dc.contributor.authorBokde, Arunen_GB
dc.contributor.authorGaravan, Hughen_GB
dc.contributor.authorFrodl, Thomasen_GB
dc.contributor.authorGill, Michaelen_GB
dc.contributor.authorCorvin, Aiden Pen_GB
dc.contributor.authorDonohoe, Garyen_GB
dc.date.accessioned2012-08-15T14:01:50Z-
dc.date.available2012-08-15T14:01:50Z-
dc.date.issued2012-03-
dc.identifier.citationThe NOS1 variant rs6490121 is associated with variation in prefrontal function and grey matter density in healthy individuals. 2012, 60 (1):614-22 Neuroimageen_GB
dc.identifier.issn1095-9572-
dc.identifier.pmid22227051-
dc.identifier.doi10.1016/j.neuroimage.2011.12.054-
dc.identifier.urihttp://hdl.handle.net/10147/238791-
dc.description.abstractA common polymorphism within the nitric oxide sythanse-1 (NOS1) gene (rs6490121), initially identified as risk variant for schizophrenia, has been associated with variation in working memory and IQ. Here we investigated how this variation might be mediated at the level of brain structure and function. In healthy individuals (N=157), voxel based morphometry was used to compare grey matter (GM) volume between homozygous and heterozygous carriers of the 'G' allele (i.e. the allele associated with impaired cognition and schizophrenia risk) and homozygous carriers of the non-risk 'A' allele. Functional brain imaging data were also acquired from 48 participants during performance of a spatial working memory (SWM) task, and analysed to determine any effect of NOS1 risk status. An a priori region-of-interest analysis identified a significant reduction in ventromedial prefrontal GM volume in 'G' allele carriers. Risk carriers also exhibited altered patterns of activation in the prefrontal cortex, caudate, and superior parietal lobe, which were characteristic of abnormal increases in activation in frontoparietal working memory networks and a failure to disengage regions of the default mode network. These functional changes suggest a NOS1-mediated processing inefficiency, which may contribute to cognitive dysfunction in schizophrenia. While the mechanisms by which NOS1 may influence brain structure and/or function have not yet been well delineated, these data provide further evidence for a role of NOS1 in risk for schizophrenia via an impact upon cognitive function.en_GB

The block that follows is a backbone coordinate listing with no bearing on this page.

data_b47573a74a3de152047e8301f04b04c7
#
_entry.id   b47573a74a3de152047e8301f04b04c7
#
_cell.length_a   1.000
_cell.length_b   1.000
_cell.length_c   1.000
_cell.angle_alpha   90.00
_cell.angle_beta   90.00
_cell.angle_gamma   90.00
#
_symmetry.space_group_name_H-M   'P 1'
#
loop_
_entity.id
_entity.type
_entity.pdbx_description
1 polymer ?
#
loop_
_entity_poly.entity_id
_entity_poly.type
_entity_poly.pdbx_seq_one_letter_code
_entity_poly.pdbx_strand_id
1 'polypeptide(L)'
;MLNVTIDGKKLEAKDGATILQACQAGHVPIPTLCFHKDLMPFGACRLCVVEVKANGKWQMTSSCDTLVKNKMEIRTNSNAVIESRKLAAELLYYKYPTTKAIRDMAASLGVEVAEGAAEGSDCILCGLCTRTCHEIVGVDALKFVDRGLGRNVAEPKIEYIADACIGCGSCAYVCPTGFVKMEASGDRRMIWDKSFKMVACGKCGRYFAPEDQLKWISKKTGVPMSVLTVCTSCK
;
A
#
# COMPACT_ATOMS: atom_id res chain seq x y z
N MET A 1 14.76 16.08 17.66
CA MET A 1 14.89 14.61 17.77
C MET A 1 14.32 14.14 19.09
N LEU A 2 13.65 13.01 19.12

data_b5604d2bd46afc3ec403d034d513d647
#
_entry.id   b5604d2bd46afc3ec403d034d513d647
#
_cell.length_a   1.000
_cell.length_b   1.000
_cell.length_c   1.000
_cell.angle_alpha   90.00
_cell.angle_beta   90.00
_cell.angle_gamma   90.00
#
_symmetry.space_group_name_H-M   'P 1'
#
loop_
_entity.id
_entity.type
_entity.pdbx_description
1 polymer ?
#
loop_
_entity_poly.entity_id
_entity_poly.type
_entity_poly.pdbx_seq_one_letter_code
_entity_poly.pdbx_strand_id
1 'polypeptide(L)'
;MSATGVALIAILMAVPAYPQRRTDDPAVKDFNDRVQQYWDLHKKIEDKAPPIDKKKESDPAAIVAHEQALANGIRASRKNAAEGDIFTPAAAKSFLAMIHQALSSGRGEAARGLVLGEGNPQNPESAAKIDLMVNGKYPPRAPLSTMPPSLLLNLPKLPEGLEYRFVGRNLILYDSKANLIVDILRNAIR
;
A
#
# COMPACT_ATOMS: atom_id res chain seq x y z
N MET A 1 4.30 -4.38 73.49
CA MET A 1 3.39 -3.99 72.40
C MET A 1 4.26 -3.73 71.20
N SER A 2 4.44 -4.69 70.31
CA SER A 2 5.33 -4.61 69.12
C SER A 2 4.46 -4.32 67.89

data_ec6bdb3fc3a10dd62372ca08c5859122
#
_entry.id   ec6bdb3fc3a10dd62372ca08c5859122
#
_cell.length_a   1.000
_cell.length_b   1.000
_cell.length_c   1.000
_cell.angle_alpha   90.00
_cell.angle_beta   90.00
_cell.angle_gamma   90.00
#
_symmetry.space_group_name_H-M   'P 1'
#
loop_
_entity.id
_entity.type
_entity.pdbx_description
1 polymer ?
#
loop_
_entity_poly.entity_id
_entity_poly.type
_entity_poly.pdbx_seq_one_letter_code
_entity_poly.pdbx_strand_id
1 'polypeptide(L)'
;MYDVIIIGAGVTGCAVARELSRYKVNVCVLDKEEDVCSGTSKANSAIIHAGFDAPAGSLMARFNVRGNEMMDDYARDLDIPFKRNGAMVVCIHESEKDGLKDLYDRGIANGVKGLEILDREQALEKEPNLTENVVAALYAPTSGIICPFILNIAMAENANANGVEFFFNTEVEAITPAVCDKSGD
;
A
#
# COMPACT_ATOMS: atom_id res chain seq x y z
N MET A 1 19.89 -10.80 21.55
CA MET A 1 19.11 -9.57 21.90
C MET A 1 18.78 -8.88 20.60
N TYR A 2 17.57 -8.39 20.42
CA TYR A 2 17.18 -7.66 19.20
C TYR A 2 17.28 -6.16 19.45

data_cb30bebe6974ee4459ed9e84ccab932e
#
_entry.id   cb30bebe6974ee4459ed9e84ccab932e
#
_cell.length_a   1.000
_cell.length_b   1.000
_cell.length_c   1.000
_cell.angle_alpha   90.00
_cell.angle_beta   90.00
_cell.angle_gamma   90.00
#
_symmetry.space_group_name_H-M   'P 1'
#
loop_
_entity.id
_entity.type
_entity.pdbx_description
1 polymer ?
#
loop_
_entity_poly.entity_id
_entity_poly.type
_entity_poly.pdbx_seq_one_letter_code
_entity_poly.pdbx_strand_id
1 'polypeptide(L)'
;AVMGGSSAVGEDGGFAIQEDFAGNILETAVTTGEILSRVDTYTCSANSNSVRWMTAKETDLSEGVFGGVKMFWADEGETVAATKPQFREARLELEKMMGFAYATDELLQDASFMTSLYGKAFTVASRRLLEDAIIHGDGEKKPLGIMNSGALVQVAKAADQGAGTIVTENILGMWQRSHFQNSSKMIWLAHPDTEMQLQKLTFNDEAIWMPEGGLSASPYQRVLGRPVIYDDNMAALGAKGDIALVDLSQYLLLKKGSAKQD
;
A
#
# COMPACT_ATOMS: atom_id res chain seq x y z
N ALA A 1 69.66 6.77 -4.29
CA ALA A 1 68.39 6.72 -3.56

dc.language.isoenen
dc.rightsArchived with thanks to NeuroImageen_GB
dc.subject.meshAdult-
dc.subject.meshBrain-
dc.subject.meshFemale-
dc.subject.meshHumans-
dc.subject.meshMagnetic Resonance Imaging-
dc.subject.meshMale-
dc.subject.meshMemory, Short-Term-
dc.subject.meshNitric Oxide Synthase Type I-
dc.subject.meshOrgan Size-
dc.subject.meshPrefrontal Cortex-
dc.subject.meshYoung Adult-
dc.titleThe NOS1 variant rs6490121 is associated with variation in prefrontal function and grey matter density in healthy individuals.en_GB
dc.typeArticleen
dc.contributor.departmentNeuropsychiatric Genetics Research Group & Institute of Molecular Medicine, Department of Psychiatry, Trinity College Dublin, Ireland. rosee@tcd.ieen_GB
dc.identifier.journalNeuroImageen_GB
dc.description.provinceLeinsteren

Related articles on PubMed

All Items in Lenus, The Irish Health Repository are protected by copyright, with all rights reserved, unless otherwise indicated.